Suddenly, it’s fall.
Yesterday, on the principle that here in New England you take seriously every warm, humid hour given you, I wore shorts. Then the latest typhoon arrived, just one of a series this past summer that have threatened our driveway and awarded our property a second creek. We hunkered in. Even Aussie, forever proving her adolescence as well as her renegade Dixie origins, stayed indoors. Water pounded the roof, the blooming dahlias, and the leaves changing color, and when we woke up this morning the last two were down.
I don’t mind. The air is cooler and fresher, full of momentum, a reminder to let the past go.
But running with Aussie this morning, I stopped to admire the small pond in the picture, remembering a March afternoon when the pond was still frozen and Stanley ran across, only to find the ice cracking under his weight. I stood on the road and saw the surface turn from white to dark as the icy layer fell into the water, and Stanley with it. OMG, I thought, toss the winter jacket and boots, jump in to save him, and probably freeze to death. They’ll find our two bodies under the ice come spring. But there was no need for heroics, the dog pulled himself back on the ice and scampered to the safety of shore, never to run across that pond again.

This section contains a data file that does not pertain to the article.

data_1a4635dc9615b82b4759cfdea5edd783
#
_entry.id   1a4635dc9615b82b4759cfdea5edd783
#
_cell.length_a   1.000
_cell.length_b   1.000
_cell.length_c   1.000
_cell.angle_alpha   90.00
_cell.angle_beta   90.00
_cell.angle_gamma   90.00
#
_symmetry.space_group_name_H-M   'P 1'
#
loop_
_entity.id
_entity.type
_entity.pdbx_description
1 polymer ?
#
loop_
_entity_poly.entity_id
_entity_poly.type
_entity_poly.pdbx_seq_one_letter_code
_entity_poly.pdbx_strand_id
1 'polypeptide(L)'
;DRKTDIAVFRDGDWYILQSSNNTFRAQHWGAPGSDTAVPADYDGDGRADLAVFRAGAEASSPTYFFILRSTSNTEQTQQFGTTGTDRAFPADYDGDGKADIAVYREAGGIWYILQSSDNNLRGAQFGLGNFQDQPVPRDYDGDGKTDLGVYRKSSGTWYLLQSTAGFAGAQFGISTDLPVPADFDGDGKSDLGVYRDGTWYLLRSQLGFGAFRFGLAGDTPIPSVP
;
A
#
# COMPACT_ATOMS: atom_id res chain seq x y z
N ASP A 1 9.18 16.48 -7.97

I will miss the orange and yellow dahlias most of all. We had red dahlias and burgundy-colored dahlias all summer, but the orange-and-yellow waited till September to bloom. When they first started coming out I did a double-take: Where did you come from? And why now?
Like them, I feel like a late bloomer.
A late bloomer watches all the other flowers come up and wonders why she’s still staying in the ground. She sees the early tulips and the day lilies cavorting with the apple branches, she sees the irises getting their beards, the phlox turning pink, purple, and white, everybody kicking up a storm in this warm, wet, Amazon-like summer, while she remains un: underground, undecided, uncertain, unseen.
And then one day, when it’s almost too late and fall is just around the corner, she comes out. A human looks closely: Look at that! Did you know that was there? Wasn’t there last summer, right? Nope. And not the summer before that, right? Right. But now she’s there, flashing her colors shyly, waving hello to the nearby purple asters, taking her place in the garden.
When autumn comes her petals will drop off like everyone else’s and the stems will collapse. But there will be next year.